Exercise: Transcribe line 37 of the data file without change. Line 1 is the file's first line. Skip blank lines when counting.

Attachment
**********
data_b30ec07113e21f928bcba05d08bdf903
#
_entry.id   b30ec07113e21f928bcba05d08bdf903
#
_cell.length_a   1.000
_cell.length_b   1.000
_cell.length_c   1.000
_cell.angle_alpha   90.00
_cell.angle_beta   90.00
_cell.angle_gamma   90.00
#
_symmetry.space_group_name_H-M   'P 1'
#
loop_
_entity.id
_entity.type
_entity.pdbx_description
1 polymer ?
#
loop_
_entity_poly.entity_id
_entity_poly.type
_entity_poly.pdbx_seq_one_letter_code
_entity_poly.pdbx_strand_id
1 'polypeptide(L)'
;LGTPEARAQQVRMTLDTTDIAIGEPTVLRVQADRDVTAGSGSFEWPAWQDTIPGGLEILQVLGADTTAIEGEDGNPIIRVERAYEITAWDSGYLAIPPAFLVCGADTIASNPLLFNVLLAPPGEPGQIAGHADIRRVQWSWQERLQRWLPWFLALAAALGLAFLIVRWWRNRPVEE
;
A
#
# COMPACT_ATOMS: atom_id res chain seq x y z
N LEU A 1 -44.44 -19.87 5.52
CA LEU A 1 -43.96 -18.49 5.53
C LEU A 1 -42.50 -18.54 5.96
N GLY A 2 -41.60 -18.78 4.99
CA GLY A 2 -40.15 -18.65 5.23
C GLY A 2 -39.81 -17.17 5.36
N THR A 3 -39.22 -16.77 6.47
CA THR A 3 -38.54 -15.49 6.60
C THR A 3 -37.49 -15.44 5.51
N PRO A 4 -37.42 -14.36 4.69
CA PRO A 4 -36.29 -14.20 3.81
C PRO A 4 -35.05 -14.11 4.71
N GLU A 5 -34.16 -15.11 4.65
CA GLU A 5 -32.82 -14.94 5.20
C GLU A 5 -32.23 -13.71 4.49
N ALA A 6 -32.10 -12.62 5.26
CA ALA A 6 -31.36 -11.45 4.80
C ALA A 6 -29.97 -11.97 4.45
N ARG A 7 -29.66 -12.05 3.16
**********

N THR A 3 -39.22 -16.77 6.47